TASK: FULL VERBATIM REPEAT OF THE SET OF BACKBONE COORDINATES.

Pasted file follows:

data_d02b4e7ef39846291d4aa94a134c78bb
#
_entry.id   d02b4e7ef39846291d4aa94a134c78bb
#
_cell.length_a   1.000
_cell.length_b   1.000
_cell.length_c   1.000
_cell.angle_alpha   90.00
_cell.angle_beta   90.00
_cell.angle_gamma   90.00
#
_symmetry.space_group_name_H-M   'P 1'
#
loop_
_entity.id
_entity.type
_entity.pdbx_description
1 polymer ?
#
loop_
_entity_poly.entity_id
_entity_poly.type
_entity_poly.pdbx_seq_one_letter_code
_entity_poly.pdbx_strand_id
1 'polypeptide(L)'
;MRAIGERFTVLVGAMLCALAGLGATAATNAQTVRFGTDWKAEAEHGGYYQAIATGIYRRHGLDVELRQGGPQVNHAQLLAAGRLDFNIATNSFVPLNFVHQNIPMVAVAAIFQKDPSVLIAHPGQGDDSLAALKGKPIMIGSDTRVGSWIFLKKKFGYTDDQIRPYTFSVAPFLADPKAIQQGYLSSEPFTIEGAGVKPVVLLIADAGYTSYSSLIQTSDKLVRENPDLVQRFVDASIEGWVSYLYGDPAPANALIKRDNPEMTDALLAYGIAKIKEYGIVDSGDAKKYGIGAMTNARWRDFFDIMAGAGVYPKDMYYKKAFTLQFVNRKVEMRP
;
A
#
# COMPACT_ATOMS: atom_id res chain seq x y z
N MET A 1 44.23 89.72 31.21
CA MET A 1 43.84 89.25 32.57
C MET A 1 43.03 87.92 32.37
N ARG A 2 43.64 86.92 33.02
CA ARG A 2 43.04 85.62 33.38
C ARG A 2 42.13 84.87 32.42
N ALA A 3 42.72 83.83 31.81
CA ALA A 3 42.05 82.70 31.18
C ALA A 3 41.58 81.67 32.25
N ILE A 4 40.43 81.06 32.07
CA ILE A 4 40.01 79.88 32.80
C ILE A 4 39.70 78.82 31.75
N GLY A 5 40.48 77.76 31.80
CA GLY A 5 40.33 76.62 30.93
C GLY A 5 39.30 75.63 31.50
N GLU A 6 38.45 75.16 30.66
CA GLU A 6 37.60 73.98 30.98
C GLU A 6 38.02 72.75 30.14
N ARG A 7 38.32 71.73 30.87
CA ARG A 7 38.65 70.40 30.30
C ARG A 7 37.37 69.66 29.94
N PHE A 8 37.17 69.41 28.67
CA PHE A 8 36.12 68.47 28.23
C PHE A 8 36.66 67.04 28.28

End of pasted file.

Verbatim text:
data_d02b4e7ef39846291d4aa94a134c78bb
#
_entry.id   d02b4e7ef39846291d4aa94a134c78bb
#
_cell.length_a   1.000
_cell.length_b   1.000
_cell.length_c   1.000
_cell.angle_alpha   90.00
_cell.angle_beta   90.00
_cell.angle_gamma   90.00
#
_symmetry.space_group_name_H-M   'P 1'
#
loop_
_entity.id
_entity.type
_entity.pdbx_description
1 polymer ?
#
loop_
_entity_poly.entity_id
_entity_poly.type
_entity_poly.pdbx_seq_one_letter_code
_entity_poly.pdbx_strand_id
1 'polypeptide(L)'
;MRAIGERFTVLVGAMLCALAGLGATAATNAQTVRFGTDWKAEAEHGGYYQAIATGIYRRHGLDVELRQGGPQVNHAQLLAAGRLDFNIATNSFVPLNFVHQNIPMVAVAAIFQKDPSVLIAHPGQGDDSLAALKGKPIMIGSDTRVGSWIFLKKKFGYTDDQIRPYTFSVAPFLADPKAIQQGYLSSEPFTIEGAGVKPVVLLIADAGYTSYSSLIQTSDKLVRENPDLVQRFVDASIEGWVSYLYGDPAPANALIKRDNPEMTDALLAYGIAKIKEYGIVDSGDAKKYGIGAMTNARWRDFFDIMAGAGVYPKDMYYKKAFTLQFVNRKVEMRP
;
A
#
# COMPACT_ATOMS: atom_id res chain seq x y z
N MET A 1 44.23 89.72 31.21
CA MET A 1 43.84 89.25 32.57
C MET A 1 43.03 87.92 32.37
N ARG A 2 43.64 86.92 33.02
CA ARG A 2 43.04 85.62 33.38
C ARG A 2 42.13 84.87 32.42
N ALA A 3 42.72 83.83 31.81
CA ALA A 3 42.05 82.70 31.18
C ALA A 3 41.58 81.67 32.25
N ILE A 4 40.43 81.06 32.07
CA ILE A 4 40.01 79.88 32.80
C ILE A 4 39.70 78.82 31.75
N GLY A 5 40.48 77.76 31.80
CA GLY A 5 40.33 76.62 30.93
C GLY A 5 39.30 75.63 31.50
N GLU A 6 38.45 75.16 30.66
CA GLU A 6 37.60 73.98 30.98
C GLU A 6 38.02 72.75 30.14
N ARG A 7 38.32 71.73 30.87
CA ARG A 7 38.65 70.40 30.30
C ARG A 7 37.37 69.66 29.94
N PHE A 8 37.17 69.41 28.67
CA PHE A 8 36.12 68.47 28.23
C PHE A 8 36.66 67.04 28.28